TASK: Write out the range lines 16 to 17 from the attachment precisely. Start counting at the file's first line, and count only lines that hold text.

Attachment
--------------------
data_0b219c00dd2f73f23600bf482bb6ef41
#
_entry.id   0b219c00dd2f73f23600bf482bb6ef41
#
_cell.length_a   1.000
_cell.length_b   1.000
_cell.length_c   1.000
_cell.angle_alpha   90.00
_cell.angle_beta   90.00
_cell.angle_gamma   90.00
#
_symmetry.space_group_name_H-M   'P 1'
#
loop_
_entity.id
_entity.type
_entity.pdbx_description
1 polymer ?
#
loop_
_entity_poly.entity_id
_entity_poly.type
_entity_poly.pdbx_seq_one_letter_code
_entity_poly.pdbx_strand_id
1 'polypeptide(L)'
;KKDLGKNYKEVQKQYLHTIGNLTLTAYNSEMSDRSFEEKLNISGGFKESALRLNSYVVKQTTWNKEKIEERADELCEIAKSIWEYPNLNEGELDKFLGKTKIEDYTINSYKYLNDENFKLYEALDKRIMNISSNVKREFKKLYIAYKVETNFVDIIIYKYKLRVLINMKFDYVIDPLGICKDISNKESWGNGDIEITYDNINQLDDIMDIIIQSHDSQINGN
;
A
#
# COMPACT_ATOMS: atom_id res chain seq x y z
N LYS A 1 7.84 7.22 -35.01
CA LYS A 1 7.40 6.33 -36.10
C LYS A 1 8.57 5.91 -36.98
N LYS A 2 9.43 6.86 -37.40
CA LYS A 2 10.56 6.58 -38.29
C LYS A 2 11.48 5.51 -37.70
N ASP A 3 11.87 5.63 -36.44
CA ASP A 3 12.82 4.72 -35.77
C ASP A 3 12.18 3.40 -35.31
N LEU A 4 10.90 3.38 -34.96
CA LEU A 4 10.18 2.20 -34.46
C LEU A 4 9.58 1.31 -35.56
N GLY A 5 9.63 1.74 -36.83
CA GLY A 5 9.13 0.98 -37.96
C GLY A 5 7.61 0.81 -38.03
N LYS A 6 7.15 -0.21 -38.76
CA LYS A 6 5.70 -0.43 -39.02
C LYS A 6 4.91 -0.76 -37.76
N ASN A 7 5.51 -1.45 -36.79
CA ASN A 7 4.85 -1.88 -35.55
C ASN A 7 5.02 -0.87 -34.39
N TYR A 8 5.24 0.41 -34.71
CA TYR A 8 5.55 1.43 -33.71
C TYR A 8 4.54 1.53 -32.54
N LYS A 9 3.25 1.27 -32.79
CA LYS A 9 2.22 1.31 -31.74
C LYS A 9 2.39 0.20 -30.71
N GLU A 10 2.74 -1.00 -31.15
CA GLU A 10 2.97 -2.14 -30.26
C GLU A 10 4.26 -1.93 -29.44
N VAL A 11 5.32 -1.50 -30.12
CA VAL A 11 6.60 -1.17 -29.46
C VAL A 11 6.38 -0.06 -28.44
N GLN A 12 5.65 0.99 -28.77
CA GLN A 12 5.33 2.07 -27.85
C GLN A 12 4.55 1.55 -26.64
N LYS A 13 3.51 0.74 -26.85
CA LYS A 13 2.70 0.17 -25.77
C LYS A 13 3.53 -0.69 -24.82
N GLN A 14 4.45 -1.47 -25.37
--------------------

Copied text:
_entity.type
_entity.pdbx_description